TWO Muslim members of the House of Representatives have criticized a police directive requiring updated lists of Muslim students as a "blatant profiling of Muslims" and "act of discrimination in its highest form."
Deputy Speaker Mujiv Hataman of the Lone District of Basilan and Anak Mindanao Representative Amihilda Sangcopan, in a joint statement Friday, February 21, questioned the motive in prying into the lives of Muslim children in Metro Manila.
They were reacting to a memorandum issued by the Manila Police District on January 31, 2020, requiring all units to submit updated lists of Muslim students in high schools, colleges and universities in Metro Manila.
“Maling mali ito. Profiling has no place in a nation that respects and draws strength from the diverse beliefs of its people. Guilt by association is wrong, and sometimes fatal. Baseless stereotyping can end in lethal results. What is sad is that this is an official directive, and aimed at children at that,” said Hataman, a former governor of the now-defunct Autonomous Region of Muslim Mindanao, now the Bangsamoro Autonomous Region of Muslim Mindanao (Barmm).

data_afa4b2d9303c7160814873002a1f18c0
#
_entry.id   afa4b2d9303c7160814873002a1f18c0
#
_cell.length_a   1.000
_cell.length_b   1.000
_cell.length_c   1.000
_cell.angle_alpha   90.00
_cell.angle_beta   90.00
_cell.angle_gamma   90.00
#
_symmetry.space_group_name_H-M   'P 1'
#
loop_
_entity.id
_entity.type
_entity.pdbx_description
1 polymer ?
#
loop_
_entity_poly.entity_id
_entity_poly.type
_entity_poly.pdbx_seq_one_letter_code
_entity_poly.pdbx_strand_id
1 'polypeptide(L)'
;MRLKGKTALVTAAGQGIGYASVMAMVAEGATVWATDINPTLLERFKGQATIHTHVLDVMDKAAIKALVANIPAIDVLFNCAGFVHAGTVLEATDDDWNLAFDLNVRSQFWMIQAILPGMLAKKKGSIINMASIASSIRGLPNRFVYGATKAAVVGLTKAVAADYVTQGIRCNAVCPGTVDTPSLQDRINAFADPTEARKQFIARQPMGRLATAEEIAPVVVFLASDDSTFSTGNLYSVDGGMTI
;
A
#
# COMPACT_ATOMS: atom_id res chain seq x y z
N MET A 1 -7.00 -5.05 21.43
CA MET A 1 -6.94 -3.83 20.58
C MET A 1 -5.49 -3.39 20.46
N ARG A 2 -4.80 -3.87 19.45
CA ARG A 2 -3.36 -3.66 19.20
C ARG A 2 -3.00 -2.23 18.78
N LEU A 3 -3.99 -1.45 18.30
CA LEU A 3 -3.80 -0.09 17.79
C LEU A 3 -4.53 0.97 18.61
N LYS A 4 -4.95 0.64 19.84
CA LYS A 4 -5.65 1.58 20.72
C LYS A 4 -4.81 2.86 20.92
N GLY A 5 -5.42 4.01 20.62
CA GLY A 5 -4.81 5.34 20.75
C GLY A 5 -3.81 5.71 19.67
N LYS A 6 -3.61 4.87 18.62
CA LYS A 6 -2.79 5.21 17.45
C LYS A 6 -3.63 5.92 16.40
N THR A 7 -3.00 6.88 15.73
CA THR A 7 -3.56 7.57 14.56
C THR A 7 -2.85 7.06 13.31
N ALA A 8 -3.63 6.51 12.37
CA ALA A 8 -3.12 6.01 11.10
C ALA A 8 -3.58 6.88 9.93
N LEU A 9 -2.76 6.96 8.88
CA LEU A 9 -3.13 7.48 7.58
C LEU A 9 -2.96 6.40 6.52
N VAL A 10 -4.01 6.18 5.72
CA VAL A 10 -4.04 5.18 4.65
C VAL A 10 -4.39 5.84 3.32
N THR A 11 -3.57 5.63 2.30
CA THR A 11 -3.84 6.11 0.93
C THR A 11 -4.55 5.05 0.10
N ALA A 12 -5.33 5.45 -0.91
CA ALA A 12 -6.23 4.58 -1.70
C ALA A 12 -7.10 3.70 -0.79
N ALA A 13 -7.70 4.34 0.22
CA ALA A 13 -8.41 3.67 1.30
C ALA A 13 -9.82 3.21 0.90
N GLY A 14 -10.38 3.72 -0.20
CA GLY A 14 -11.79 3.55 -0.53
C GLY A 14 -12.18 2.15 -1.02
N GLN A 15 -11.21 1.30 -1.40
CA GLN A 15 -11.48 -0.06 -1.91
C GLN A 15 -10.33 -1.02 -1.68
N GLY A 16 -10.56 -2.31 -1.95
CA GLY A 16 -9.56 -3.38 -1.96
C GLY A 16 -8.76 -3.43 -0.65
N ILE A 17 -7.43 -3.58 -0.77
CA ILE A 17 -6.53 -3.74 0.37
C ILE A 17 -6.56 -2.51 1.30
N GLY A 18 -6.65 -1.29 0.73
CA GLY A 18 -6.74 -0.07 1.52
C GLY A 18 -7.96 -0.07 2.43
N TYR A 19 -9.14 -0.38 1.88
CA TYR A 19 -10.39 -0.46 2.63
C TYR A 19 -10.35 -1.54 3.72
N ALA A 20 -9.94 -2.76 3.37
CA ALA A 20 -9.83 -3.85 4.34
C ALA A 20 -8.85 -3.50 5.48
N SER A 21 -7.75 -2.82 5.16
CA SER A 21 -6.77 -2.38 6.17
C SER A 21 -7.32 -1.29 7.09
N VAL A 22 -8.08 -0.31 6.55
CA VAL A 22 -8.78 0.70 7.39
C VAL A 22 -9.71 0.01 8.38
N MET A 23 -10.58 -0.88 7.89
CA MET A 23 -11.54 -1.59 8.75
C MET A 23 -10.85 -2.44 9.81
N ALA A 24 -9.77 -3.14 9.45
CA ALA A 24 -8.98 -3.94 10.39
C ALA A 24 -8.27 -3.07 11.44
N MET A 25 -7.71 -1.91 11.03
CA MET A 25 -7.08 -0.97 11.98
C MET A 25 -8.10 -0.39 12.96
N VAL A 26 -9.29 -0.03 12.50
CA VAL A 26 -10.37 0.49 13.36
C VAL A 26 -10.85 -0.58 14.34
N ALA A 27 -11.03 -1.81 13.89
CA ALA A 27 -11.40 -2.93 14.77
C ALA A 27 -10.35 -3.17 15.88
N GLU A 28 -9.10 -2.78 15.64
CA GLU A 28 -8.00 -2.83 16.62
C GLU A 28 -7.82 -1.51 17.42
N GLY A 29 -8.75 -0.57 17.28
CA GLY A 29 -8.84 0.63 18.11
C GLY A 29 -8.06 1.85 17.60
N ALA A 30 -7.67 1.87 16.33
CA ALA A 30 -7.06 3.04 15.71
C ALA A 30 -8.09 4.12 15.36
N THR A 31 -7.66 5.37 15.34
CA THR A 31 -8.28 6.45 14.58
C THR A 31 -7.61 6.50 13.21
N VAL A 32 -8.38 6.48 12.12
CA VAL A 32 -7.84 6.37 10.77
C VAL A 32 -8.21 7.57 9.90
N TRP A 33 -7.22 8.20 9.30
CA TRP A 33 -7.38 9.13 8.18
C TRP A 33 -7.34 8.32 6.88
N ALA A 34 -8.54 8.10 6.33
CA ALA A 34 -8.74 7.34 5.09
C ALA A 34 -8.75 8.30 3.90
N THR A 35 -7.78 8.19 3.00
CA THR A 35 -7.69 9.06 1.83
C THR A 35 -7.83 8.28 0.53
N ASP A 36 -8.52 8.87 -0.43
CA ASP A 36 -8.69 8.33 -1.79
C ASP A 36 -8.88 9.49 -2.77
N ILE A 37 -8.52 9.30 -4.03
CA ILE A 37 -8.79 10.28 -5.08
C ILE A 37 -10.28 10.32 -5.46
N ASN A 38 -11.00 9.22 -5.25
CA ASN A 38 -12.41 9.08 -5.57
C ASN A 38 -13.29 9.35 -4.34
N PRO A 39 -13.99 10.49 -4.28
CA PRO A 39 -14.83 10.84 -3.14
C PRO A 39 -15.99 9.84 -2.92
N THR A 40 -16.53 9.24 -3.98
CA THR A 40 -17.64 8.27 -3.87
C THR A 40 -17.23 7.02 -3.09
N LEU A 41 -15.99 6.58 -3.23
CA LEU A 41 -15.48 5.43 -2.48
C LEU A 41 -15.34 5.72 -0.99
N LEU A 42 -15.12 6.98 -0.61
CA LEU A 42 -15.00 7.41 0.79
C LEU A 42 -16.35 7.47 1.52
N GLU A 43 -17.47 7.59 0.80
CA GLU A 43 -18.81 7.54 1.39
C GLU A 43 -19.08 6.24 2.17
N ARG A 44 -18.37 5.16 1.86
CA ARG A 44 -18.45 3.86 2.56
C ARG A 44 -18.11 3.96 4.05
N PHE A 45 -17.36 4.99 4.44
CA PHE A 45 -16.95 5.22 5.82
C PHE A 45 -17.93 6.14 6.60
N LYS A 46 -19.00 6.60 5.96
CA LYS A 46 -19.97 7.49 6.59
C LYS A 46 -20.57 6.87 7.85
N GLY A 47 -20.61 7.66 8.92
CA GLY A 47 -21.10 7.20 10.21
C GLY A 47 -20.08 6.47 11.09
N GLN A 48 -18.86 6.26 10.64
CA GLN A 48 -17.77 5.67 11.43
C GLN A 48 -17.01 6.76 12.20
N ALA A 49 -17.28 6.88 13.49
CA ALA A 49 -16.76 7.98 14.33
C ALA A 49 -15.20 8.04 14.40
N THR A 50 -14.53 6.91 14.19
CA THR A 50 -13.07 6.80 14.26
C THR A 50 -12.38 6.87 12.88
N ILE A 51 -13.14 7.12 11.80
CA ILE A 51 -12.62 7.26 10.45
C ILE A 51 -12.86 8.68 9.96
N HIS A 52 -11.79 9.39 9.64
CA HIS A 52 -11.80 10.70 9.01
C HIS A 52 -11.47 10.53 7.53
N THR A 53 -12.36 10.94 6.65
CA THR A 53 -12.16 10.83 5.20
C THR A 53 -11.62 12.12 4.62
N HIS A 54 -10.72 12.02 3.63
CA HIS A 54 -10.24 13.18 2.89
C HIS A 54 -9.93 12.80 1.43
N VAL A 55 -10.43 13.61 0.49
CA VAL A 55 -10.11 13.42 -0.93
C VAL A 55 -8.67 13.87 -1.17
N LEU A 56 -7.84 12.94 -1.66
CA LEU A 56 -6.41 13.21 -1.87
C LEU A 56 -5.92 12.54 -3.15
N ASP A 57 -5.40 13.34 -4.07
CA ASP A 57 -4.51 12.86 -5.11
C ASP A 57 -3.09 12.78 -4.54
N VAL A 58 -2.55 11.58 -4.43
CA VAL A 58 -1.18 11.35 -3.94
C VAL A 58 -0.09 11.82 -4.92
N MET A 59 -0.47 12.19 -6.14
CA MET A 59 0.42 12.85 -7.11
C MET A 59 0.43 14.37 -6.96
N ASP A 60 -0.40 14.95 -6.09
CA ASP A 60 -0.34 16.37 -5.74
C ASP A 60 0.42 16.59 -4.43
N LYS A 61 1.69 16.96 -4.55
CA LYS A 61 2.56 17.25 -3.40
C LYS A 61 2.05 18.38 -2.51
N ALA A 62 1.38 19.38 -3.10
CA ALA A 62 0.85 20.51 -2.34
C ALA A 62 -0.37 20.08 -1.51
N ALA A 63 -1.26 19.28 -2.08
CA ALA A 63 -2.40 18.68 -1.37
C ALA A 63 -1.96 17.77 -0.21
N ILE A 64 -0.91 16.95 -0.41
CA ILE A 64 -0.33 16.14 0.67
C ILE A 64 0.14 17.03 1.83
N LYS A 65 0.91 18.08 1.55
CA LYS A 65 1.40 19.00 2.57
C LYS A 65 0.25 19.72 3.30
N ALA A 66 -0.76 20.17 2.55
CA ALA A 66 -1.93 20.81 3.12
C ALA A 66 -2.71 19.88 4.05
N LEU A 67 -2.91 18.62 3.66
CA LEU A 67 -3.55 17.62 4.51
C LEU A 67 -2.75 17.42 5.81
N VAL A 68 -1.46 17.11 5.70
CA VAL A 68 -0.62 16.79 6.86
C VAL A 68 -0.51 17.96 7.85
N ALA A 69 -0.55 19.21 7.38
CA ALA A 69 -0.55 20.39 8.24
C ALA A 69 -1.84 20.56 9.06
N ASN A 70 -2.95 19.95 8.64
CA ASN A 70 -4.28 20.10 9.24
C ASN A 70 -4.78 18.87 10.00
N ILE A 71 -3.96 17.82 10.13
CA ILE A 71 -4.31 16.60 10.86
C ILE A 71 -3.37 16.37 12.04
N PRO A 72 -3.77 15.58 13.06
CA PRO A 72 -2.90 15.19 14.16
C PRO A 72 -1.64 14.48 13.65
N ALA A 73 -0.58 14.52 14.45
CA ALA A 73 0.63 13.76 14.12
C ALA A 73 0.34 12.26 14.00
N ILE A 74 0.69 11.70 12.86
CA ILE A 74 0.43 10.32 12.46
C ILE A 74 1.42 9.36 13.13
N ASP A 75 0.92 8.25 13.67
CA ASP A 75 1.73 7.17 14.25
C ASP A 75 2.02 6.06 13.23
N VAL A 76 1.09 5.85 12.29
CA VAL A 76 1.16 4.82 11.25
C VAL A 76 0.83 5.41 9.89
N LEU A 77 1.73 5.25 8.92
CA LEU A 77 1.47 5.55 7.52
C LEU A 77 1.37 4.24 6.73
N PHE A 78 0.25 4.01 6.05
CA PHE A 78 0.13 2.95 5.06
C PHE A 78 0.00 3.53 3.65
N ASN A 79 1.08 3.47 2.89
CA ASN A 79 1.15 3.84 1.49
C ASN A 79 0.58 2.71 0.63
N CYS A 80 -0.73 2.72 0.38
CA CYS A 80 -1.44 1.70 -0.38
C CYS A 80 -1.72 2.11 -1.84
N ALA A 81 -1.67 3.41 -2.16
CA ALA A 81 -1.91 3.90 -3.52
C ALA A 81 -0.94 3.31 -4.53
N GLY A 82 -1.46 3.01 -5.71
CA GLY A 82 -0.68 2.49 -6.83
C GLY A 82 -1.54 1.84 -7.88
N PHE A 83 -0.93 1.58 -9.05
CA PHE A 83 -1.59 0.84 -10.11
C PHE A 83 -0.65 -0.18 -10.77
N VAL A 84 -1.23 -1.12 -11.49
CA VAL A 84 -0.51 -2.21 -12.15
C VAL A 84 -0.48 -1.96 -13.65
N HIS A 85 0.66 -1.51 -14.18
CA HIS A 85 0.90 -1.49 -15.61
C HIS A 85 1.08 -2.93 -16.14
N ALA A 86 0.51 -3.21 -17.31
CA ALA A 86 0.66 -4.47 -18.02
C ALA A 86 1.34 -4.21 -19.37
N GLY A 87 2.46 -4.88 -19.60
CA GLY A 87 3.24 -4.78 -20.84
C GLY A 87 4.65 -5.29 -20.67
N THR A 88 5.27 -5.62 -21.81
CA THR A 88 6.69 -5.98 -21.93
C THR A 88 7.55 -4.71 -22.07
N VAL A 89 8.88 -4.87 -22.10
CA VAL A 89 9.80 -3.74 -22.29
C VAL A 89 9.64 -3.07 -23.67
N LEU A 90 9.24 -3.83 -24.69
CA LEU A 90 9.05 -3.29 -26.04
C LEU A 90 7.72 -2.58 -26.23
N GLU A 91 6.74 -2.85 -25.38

Hataman said that he was open for discussion with the Philippine National Police (PNP) regarding the issue.
“Profiling Muslims is the kind of act that makes extremists, not prevent them. This is the worst kind of discrimination,” Hataman said.
“You teach people to hate the heavy hand of the State and you make them suspectible to skewed and misguided political and religious beliefs. I believe if we explained this to the PNP, we can convince them to withdraw the memorandum,” he added.
Sangcopan, for her part, said profiling is among the activities that she and Hataman hoped to stop when they filed House Bill No. 1579, or An Act Prohibiting Racial, Ethnic and Religious Discrimination.
"These are practically children who also struggle with the ills of discrimination in their own schools.If you are a Muslim student, how would knowing that your name is in a police list somewhere make you feel? I am certain no good will come out of this," she said.
The said bill, which is now pending in the House Committee on Human Rights, seeks to recognize and promote the rights of indigenous cultural communities within the framework of national unity and development.
The Alliance of Concerned Teachers (ACT) earlier criticized the memorandum, saying it “reeks of the police’s ignorance and Islamophobia.”
National Capital Region Police Office Director Debold Sinas had denied that the memorandum was for profiling of Muslim students.
He said it was for the use of the Salaam Police Center, which is tasked to monitor and network with Muslim communities in addressing terrorism and lawless violence in their respective areas. (SunStar Philippines)